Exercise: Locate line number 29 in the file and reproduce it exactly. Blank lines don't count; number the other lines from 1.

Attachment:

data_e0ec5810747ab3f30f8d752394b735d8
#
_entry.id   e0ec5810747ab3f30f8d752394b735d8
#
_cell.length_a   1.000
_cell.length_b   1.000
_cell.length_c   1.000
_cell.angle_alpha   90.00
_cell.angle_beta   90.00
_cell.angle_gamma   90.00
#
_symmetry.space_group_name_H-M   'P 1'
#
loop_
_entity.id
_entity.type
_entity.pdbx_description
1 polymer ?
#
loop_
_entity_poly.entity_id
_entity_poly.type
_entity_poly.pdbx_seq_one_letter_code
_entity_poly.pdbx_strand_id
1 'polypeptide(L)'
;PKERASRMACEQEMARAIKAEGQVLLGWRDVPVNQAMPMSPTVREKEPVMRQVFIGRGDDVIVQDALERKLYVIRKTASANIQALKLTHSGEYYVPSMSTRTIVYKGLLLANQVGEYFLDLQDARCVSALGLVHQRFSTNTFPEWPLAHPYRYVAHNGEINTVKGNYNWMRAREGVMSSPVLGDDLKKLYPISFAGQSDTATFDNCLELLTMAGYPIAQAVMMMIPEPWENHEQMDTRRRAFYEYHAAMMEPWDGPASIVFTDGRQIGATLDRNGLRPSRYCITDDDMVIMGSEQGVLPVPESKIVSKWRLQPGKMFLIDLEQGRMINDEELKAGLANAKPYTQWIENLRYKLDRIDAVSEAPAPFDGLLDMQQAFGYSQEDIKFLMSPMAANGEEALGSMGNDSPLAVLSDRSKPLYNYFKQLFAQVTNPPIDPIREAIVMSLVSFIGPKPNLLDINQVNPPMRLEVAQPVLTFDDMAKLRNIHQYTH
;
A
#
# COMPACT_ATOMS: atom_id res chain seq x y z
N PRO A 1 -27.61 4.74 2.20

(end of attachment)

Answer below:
#